Jeff Lynne

Nov 1, 2012 9:00 AM, Mix, By Matt Hurwitz

Strange Magic

Polls


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Mr Blue Sky album cover

On the two new albums, you play everything yourself. Do you miss having a band of guys around to play with?

No, not really. Don’t forget, when I first started recording, with the B & O, I was on my own. I always record by myself, which I love. I love playing every instrument—that’s my favorite thing, just making a whole, big landscape of racket, with me doing it all. If we’d record everything live, at once, I could never get the separation I wanted, and I could never concentrate enough on the bits that were really important. When you get those bits done early on, and they’re tight and just right, it’s much nicer to play to, to add all the guitars, pianos, keyboards and the harmonies. Once it’s solid, it’s just that much more fun to play.

Walk us through how you build a track.

I’ll start with a click track, which I’ll play to with a hi-hat for about 20 seconds, recording a really good groove. Then I’ll use the click to build up the tracks. I’ll put the snare on, and then tom-tom fills and snare fills. I can play a full rhythm track—I’ve been drumming since I was 13; I play on a Gretsch kit now that I got during the Wilburys sessions—but not necessarily great. So I prefer to build it up, with lots of assistance from Steve and the computer, and just layer it.

Nearly all the time now, I’ll also use a big fat bass drum—a 28-inch Ludwig from 1941 that belongs to Steve. You can cut the room decay down to different lengths. So on some really slow songs, you can have it quite long. Or if it’s a fast song, like “Beyond the Sea” on Long Wave, you gotta pull it in a bit, because otherwise, it’s just one big BOOMBOOM-BOOMBOOM. After the bass drum is in place, I’ll put the bass on, real punchy, dead on, on the note. Then I’ll put the guitar rhythm. From there, I have a foundation to work from.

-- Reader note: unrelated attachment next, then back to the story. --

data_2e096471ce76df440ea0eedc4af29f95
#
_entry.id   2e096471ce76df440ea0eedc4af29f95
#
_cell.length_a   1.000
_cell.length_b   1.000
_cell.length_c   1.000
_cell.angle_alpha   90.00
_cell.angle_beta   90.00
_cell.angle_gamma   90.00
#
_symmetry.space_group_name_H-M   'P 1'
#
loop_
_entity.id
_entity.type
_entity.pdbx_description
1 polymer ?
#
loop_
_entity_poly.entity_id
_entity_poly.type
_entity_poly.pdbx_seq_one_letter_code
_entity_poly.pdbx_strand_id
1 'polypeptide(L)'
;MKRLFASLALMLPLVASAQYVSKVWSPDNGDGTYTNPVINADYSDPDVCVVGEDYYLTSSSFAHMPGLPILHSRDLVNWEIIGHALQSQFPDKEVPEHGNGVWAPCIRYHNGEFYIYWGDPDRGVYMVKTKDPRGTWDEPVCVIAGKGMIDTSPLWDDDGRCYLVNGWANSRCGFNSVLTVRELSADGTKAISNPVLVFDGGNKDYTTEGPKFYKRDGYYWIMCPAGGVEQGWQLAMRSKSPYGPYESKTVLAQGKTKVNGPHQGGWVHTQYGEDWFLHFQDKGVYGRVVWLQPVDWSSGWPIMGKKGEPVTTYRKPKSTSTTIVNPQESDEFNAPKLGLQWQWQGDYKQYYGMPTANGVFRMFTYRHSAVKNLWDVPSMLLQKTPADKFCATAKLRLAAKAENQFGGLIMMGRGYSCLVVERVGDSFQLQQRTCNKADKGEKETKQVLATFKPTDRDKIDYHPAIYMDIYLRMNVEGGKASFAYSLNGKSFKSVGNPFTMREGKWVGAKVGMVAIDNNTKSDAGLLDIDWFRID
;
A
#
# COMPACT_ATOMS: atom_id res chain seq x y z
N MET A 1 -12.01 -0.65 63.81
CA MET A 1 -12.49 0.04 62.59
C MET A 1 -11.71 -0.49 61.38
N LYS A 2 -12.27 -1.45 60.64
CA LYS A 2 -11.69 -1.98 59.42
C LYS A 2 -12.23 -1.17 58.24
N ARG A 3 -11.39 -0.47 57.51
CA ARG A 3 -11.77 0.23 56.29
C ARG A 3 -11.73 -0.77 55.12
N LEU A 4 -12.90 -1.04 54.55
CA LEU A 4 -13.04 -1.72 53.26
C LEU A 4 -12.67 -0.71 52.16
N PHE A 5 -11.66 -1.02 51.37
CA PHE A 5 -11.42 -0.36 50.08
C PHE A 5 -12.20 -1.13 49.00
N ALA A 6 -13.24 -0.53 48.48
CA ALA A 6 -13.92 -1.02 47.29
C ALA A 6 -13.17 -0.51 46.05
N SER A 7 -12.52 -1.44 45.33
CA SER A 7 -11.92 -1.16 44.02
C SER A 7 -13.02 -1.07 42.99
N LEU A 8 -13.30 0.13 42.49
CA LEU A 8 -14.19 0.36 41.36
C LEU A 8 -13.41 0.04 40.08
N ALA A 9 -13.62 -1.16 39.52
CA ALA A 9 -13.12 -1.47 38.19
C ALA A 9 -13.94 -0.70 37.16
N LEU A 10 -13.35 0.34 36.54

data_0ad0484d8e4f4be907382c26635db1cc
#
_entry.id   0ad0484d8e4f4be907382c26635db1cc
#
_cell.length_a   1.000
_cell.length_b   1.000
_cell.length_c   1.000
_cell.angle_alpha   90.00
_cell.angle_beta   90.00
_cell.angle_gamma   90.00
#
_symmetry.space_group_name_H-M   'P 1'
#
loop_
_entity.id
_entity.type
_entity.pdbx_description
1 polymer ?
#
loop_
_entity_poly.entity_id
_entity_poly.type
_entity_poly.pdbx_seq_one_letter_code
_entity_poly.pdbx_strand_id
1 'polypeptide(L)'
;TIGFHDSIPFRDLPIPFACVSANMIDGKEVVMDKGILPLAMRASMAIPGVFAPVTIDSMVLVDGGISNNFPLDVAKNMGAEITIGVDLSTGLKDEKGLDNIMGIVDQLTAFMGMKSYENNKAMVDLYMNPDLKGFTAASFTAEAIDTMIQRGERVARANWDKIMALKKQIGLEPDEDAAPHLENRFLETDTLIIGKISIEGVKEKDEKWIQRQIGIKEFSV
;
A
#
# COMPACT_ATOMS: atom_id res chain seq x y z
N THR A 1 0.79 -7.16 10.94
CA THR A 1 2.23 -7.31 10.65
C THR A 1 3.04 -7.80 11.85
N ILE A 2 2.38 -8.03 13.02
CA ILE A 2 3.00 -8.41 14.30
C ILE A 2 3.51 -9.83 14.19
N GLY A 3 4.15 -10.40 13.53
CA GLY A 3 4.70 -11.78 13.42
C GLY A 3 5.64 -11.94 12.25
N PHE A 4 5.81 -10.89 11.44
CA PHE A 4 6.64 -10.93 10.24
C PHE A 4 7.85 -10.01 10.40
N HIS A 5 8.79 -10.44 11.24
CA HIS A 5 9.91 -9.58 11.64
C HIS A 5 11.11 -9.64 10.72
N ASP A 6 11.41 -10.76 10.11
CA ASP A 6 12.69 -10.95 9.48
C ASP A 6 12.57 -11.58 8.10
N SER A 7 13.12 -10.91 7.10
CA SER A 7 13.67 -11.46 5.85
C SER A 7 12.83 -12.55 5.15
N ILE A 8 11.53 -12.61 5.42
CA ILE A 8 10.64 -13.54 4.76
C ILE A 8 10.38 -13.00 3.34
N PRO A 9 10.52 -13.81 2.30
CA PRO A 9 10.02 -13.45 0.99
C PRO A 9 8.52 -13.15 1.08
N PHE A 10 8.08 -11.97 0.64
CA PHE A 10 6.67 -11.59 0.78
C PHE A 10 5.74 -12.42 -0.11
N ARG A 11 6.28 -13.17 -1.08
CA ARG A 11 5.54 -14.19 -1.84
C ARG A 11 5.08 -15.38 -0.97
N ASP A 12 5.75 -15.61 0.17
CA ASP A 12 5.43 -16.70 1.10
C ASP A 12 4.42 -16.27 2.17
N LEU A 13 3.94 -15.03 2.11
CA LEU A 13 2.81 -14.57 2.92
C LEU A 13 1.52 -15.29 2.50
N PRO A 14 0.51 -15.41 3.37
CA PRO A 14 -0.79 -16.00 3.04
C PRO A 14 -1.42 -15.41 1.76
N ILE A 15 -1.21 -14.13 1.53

One of the hallmarks of any great Jeff Lynne recording is the drum sound. How do you create that?

There’s a certain sound that I can hear in my head that I can usually create, depending on the room we’re in. I can always get it in here because Steve knows how to get me the old-fashioned drum sound that I love in that room—a little bit of room on it, and plenty of separation. But a big part of it is I move the overheads out about 10 feet. I don’t like close-up mics. I don’t like the clickiness of them. I especially don’t like a mic under the snare, that little Shure—I hate that sound. It doesn’t even sound like a drum.

This sound really goes back to even the earliest ELO days.

One of the things I do comes from the fact that I couldn’t get enough separation when I would record Bev’s drums. So I used to get him to double-track the snare drum and some of the tom-toms in a room, on their own. So you’d pick up that, along with just the room sound of those drums, which you can then turn up separately in the mix of the kit. It was a much better sound, because the room sound of those drums doesn’t bleed onto the bass drum and everything else. I did that from Day One—4-track the snare drum and the tom-tom. That is the drum sound, really. That’s all it is.

On Mr. Blue Sky, you match the signature sound of “Don’t Bring Me Down” perfectly.

That’s basically a snare that’s just crushed to death by a UREI [1176]. That’s as flat as I could have it without it blowing up or becoming a fuzz box. That’s how I did it in the first place, and I did the same method on the new version. On the original record, that was actually a drum loop from a different song. I just took two tracks of drumming—bass drum and snare, with a bit of leakage on the hi-hat—put it on the 2-track machine and did the old trick, wound it round a mic stand and my old pencil. I think it was two bars long. Recorded that onto the 24-track, and then I was ready to go.

Believe it or not, I think that had eight pianos on it, all doing the same note. God knows what I was expecting to happen. It just gets eight times louder! If you turn it down, it’s still only one piano. It doesn’t track like a guitar [recorded with multiple passes], because a guitar bends a bit. You can slightly knock it out of tune, and you get this big chorus effect. A piano doesn’t do that, of course, until you bang it out of tune.

Do you miss tape?

I don’t miss anything about tape, except the fact that you can tie your plants up with it. [Laughs.]






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